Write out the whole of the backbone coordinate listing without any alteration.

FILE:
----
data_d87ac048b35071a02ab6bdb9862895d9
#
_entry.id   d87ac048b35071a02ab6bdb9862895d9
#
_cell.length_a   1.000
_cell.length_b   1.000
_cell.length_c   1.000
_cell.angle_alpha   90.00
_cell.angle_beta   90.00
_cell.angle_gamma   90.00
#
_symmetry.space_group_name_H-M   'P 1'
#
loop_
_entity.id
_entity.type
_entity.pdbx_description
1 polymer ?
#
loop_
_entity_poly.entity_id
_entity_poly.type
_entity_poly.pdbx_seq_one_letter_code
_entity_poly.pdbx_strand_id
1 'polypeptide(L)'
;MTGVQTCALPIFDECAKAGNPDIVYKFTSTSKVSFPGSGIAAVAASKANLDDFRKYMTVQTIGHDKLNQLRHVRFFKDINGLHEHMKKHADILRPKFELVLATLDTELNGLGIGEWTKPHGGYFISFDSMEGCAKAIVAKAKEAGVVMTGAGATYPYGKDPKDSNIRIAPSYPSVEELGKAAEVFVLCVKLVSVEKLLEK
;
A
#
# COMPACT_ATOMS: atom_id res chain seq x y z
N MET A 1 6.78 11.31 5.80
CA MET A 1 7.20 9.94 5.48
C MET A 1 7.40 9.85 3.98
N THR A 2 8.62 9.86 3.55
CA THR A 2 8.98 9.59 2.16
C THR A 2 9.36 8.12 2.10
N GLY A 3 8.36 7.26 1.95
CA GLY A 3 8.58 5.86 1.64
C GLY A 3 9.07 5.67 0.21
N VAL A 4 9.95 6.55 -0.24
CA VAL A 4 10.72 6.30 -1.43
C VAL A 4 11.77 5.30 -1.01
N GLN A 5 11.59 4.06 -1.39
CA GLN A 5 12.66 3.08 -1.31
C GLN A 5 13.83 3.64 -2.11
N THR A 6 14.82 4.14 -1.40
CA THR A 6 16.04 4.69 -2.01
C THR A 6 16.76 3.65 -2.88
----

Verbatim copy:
data_d87ac048b35071a02ab6bdb9862895d9
#
_entry.id   d87ac048b35071a02ab6bdb9862895d9
#
_cell.length_a   1.000
_cell.length_b   1.000
_cell.length_c   1.000
_cell.angle_alpha   90.00
_cell.angle_beta   90.00
_cell.angle_gamma   90.00
#
_symmetry.space_group_name_H-M   'P 1'
#
loop_
_entity.id
_entity.type
_entity.pdbx_description
1 polymer ?
#
loop_
_entity_poly.entity_id
_entity_poly.type
_entity_poly.pdbx_seq_one_letter_code
_entity_poly.pdbx_strand_id
1 'polypeptide(L)'
;MTGVQTCALPIFDECAKAGNPDIVYKFTSTSKVSFPGSGIAAVAASKANLDDFRKYMTVQTIGHDKLNQLRHVRFFKDINGLHEHMKKHADILRPKFELVLATLDTELNGLGIGEWTKPHGGYFISFDSMEGCAKAIVAKAKEAGVVMTGAGATYPYGKDPKDSNIRIAPSYPSVEELGKAAEVFVLCVKLVSVEKLLEK
;
A
#
# COMPACT_ATOMS: atom_id res chain seq x y z
N MET A 1 6.78 11.31 5.80
CA MET A 1 7.20 9.94 5.48
C MET A 1 7.40 9.85 3.98
N THR A 2 8.62 9.86 3.55
CA THR A 2 8.98 9.59 2.16
C THR A 2 9.36 8.12 2.10
N GLY A 3 8.36 7.26 1.95
CA GLY A 3 8.58 5.86 1.64
C GLY A 3 9.07 5.67 0.21
N VAL A 4 9.95 6.55 -0.24
CA VAL A 4 10.72 6.30 -1.43
C VAL A 4 11.77 5.30 -1.01
N GLN A 5 11.59 4.06 -1.39
CA GLN A 5 12.66 3.08 -1.31
C GLN A 5 13.83 3.64 -2.11
N THR A 6 14.82 4.14 -1.40
CA THR A 6 16.04 4.69 -2.01
C THR A 6 16.76 3.65 -2.88